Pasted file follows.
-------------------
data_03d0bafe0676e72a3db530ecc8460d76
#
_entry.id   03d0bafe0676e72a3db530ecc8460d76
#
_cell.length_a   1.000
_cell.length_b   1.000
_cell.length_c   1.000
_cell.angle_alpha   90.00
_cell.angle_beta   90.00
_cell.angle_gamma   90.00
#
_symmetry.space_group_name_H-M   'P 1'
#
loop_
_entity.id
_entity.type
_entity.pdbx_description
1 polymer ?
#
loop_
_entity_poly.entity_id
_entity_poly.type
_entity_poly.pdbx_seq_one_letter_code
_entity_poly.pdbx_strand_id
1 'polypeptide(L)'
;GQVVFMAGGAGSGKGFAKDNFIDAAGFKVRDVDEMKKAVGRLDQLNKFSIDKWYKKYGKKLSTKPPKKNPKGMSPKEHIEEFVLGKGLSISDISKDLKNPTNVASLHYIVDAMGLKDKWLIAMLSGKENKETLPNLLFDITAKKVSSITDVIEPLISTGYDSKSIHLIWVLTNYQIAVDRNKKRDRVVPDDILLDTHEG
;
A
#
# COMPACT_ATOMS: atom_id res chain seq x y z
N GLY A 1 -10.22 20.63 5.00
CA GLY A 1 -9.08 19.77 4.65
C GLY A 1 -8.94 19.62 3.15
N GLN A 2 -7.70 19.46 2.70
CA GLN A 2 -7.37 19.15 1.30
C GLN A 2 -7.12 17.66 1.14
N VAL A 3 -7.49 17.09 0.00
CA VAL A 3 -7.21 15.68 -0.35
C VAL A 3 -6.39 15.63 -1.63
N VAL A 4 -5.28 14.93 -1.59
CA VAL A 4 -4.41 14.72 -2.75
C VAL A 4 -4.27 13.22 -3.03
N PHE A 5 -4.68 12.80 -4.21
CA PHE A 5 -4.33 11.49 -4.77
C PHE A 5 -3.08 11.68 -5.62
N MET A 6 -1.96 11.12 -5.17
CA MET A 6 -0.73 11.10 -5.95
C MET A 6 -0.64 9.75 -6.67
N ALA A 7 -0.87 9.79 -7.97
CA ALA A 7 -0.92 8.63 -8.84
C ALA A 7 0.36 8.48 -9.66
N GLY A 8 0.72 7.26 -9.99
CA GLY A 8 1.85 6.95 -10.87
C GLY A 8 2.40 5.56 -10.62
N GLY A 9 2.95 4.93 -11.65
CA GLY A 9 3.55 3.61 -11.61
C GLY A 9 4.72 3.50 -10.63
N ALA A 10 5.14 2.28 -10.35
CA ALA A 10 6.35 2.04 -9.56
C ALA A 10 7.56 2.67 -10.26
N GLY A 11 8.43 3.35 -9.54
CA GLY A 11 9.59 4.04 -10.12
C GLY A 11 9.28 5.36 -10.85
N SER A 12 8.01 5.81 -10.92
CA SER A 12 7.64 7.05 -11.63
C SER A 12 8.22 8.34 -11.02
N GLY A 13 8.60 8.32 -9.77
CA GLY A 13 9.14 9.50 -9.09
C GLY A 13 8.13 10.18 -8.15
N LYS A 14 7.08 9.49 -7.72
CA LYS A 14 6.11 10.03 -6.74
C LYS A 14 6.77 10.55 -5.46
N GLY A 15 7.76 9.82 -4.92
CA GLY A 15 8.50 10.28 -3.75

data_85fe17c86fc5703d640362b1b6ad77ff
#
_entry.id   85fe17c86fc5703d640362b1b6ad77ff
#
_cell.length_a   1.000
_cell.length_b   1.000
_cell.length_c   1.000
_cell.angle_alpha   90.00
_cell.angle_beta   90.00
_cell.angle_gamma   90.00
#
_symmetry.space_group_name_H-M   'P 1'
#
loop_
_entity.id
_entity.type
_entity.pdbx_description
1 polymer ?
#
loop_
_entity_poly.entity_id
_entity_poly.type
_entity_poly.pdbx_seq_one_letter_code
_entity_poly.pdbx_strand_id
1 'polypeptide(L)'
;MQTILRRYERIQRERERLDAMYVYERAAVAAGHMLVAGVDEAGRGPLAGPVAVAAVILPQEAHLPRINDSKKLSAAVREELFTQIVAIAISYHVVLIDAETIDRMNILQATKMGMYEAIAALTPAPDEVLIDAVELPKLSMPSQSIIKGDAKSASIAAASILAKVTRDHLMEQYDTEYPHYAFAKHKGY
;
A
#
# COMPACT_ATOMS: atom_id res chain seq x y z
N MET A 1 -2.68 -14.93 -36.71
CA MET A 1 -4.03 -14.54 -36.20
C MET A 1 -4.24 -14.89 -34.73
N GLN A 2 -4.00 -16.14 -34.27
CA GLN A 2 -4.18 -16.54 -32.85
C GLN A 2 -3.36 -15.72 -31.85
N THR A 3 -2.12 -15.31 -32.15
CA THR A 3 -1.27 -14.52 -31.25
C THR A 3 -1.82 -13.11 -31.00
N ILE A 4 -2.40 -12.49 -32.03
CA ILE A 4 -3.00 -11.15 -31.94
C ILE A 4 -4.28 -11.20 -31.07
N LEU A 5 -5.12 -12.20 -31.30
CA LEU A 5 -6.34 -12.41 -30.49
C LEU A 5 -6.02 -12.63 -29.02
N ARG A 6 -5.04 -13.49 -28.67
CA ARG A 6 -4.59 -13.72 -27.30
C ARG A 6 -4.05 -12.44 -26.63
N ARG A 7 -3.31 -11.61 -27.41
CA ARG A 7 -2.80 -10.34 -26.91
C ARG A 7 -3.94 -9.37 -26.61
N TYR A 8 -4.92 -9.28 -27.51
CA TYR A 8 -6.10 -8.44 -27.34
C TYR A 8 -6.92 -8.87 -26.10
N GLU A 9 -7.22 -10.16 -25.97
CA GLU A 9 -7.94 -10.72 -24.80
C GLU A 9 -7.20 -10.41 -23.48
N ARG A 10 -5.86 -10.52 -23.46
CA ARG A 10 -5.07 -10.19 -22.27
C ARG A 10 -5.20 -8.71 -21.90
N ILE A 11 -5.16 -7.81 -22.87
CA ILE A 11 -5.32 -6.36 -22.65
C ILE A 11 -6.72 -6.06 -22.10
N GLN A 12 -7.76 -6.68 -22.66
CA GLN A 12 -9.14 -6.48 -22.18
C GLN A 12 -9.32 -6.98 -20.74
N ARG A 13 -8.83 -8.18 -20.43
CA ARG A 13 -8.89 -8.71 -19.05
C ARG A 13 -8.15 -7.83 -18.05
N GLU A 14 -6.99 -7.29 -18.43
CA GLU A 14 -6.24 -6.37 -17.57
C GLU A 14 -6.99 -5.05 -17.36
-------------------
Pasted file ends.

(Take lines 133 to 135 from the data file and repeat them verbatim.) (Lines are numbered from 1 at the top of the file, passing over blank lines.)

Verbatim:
CA ARG A 10 -5.07 -10.19 -22.27
C ARG A 10 -5.20 -8.71 -21.90
N ILE A 11 -5.16 -7.81 -22.87